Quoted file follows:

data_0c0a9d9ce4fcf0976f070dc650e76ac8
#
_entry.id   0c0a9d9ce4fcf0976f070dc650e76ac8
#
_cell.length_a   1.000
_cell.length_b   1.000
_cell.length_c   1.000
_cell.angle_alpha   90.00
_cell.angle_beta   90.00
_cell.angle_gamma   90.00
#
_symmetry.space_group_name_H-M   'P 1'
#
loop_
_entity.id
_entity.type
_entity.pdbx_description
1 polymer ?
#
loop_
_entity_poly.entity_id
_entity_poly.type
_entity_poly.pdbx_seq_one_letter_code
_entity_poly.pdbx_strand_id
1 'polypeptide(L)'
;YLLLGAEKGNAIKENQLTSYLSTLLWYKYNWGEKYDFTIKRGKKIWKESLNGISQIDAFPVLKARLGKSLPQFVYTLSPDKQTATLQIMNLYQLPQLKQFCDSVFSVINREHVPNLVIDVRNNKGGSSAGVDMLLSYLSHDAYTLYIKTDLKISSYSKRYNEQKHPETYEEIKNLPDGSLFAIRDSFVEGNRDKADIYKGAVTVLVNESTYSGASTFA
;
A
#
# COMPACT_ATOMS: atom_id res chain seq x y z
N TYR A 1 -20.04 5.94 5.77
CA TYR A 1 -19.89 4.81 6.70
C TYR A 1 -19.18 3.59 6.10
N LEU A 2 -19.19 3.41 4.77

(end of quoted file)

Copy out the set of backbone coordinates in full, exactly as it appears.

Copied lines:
data_0c0a9d9ce4fcf0976f070dc650e76ac8
#
_entry.id   0c0a9d9ce4fcf0976f070dc650e76ac8
#
_cell.length_a   1.000
_cell.length_b   1.000
_cell.length_c   1.000
_cell.angle_alpha   90.00
_cell.angle_beta   90.00
_cell.angle_gamma   90.00
#
_symmetry.space_group_name_H-M   'P 1'
#
loop_
_entity.id
_entity.type
_entity.pdbx_description
1 polymer ?
#
loop_
_entity_poly.entity_id
_entity_poly.type
_entity_poly.pdbx_seq_one_letter_code
_entity_poly.pdbx_strand_id
1 'polypeptide(L)'
;YLLLGAEKGNAIKENQLTSYLSTLLWYKYNWGEKYDFTIKRGKKIWKESLNGISQIDAFPVLKARLGKSLPQFVYTLSPDKQTATLQIMNLYQLPQLKQFCDSVFSVINREHVPNLVIDVRNNKGGSSAGVDMLLSYLSHDAYTLYIKTDLKISSYSKRYNEQKHPETYEEIKNLPDGSLFAIRDSFVEGNRDKADIYKGAVTVLVNESTYSGASTFA
;
A
#
# COMPACT_ATOMS: atom_id res chain seq x y z
N TYR A 1 -20.04 5.94 5.77
CA TYR A 1 -19.89 4.81 6.70
C TYR A 1 -19.18 3.59 6.10
N LEU A 2 -19.19 3.41 4.77